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The Motorcycle Report Scam

Person entering a credit card number during an online purchase.

Vehicle history reports give people insight to your motorcycle’s past. They are common in the world of buying and selling motorcycles. Potential buyers may want to confirm the motorcycle’s number of owners or see if it has been in any accidents.

Legitimate buyers may ask for one at some point in the selling process. There are safe ways to handle this. However, this seemingly innocent request can turn out to be a scam.

Continue on for a look into the motorcycle report scam.

The Scenario

An apparently interested buyer will reach out to you expressing interest in your motorcycle. They may play it cool and be patient. This person may ask several quality questions to help you feel more comfortable before they make their attempt.

Eventually, they will pounce. The buyer will ask if you have generated a report from a certain website. Some domains may end in “.vin”. This was originally intended for use with websites relating to wine, since “vin” is the French word for wine. Other groups have successfully applied for the domain since its introduction.

No matter the exact domain, scammers will insist on a specific website. It is common for them to act as if the suggested website is a mainstay in the auto industry. If you say you are not familiar with the site, they go into sales pitch mode. They are excited to explain why they think it is the best report generator on the market.

When you tell the buyer that you are not comfortable with purchasing a report through the given website, they become defensive. They will make excuses as to why only their website works. They will not accept any suggested alternative. Some sellers eventually get tired of arguing back and forth, so they buy and send the report. This is the scammers’ main goal. It’s a scam. Do not do it.

If you’re wondering what the scam is and what to do from here, that’s next.

The Scam

Some people who grow tired of the back-and-forth or are unaware of the scam will purchase the report. All they need you to do is enter your personal information and they’re home free. They will proceed to have an excuse as to why they’re no longer interested in your motorcycle, if you hear from them at all. It won’t be long until they become unreachable.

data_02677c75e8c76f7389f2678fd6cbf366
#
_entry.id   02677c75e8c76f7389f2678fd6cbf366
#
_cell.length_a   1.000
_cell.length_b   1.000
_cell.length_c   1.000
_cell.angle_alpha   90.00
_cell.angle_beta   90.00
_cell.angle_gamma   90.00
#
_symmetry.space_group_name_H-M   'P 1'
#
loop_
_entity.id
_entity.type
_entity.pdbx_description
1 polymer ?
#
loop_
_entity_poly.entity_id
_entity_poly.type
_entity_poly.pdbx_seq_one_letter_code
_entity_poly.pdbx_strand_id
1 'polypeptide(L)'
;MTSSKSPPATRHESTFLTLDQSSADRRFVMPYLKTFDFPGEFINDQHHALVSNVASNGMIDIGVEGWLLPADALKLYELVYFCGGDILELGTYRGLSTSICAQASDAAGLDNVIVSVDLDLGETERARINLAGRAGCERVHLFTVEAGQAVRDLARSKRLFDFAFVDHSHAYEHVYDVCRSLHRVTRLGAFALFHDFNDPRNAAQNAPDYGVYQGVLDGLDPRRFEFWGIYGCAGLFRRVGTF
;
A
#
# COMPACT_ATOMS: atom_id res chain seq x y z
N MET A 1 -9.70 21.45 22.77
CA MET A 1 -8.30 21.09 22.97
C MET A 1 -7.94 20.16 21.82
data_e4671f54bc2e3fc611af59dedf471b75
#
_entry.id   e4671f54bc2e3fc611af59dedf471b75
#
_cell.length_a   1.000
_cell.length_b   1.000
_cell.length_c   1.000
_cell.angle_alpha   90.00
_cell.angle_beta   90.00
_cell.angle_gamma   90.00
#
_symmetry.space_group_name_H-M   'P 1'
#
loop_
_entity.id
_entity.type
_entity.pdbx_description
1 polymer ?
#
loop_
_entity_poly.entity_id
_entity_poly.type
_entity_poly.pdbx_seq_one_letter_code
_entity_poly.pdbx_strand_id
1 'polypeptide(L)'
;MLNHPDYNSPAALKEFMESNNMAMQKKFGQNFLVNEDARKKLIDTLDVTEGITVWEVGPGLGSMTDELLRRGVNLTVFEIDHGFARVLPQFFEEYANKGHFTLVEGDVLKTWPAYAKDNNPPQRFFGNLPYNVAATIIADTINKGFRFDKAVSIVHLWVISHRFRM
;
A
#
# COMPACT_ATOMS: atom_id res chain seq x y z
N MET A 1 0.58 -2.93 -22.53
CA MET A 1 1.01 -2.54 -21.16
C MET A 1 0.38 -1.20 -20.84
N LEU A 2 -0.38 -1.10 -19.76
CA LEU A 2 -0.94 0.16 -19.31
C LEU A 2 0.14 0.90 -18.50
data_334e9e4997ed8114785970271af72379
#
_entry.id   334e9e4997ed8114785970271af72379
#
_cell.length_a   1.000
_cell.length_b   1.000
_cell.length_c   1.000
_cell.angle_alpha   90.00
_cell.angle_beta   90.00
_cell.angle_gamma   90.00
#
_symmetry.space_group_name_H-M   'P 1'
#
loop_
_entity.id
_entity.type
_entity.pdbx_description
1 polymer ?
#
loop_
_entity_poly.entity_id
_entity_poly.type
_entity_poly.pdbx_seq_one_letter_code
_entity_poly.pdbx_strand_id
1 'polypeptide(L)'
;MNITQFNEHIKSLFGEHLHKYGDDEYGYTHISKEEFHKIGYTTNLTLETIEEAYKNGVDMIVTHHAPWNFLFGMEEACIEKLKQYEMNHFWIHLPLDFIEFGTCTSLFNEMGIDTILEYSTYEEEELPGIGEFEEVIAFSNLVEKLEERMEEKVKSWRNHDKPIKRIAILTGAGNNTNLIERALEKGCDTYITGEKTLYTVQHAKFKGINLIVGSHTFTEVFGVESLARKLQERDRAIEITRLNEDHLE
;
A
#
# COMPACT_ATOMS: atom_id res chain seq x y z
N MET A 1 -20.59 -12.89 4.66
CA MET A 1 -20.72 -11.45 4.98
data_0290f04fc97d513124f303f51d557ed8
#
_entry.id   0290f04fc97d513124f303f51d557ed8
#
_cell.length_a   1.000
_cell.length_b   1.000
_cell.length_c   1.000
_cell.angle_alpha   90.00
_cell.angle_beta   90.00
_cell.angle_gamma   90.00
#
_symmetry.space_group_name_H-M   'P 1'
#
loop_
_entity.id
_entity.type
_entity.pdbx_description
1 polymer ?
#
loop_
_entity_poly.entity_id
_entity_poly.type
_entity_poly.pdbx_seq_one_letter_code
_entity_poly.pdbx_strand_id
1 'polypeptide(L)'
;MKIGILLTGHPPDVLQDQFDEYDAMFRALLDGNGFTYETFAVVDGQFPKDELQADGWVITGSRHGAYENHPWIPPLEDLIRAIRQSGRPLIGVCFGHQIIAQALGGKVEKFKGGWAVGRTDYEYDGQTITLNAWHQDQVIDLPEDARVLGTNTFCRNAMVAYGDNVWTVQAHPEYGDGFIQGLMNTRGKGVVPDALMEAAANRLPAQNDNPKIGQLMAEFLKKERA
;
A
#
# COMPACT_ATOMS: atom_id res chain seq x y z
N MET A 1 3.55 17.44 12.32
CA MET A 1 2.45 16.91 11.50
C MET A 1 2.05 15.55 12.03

At best, it will cost you the fee of the report. We’ve heard these usually fall in around $40, but may vary. This is rightfully frustrating, but it may not be your only loss. 

Since you have no way of knowing who runs the site, they may act as lead generators. Once lead generators gather your information, they sell it to third parties for marketing and advertising purposes.

In the worst-case scenario, you may put your financial information and identity at risk. The website may be designed to steal your credit card information. If you provide enough information, they may also be able to steal your identity.

How to Proceed

The simplest answer is to play it safe. If you haven’t heard of the website being suggested to you or something about it seems off, trust your gut.

The National Motor Vehicle Title Information System (NMVTIS) operates a website that lists approved providers of motorcycle history reports. If you are ever in any doubt, check here first.

If a potential buyer is pushing a particular report site but you sense they may not be legitimate, you have a couple of alternative solutions.

Ask the buyer to pay for the report. You may even offer to subtract the fee from the final purchase price. Most likely, the buyer will say they have already purchased a few in the past for deals that fell through and say no.

You may then offer to split the price of a report from an NMVTIS approved website, if you feel so inclined. If it’s a scammer, they will decline the offer and argue that their preferred site is the only one that matters. Feel free to end the conversation completely at this point.

If you have previously purchased one of these reports from a suspected scam site, contact your financial institution to cancel the card used in the transaction.

Conclusion

When buying or selling a motorcycle, it’s extremely important to be safe every step of the way. It may feel tedious, but scrutinize every aspect of the interactions you have with possible sales partners. Is this necessary at this moment? Can this put me at any sort of risk?

Trust your instincts. Research your situation if you feel unsure about its legitimacy. If you are still on the fence and have questions about communication on a ChopperExchange listing, we are here to help.

Has anyone attempted to scam you via motorcycle report before? Feel free to share your story below to spread awareness and help other sellers.

One comment on “The Motorcycle Report Scam”

  • Yes this contact went exactly as laid out in the report!
    He was very insistent. Hoping I was desperate to sell. He also stated he is in Ciudad Juarez, Mexico! I am not selling outside USA.
    ********.com/motor-bike/
    This is his honey pot link. Be careful.

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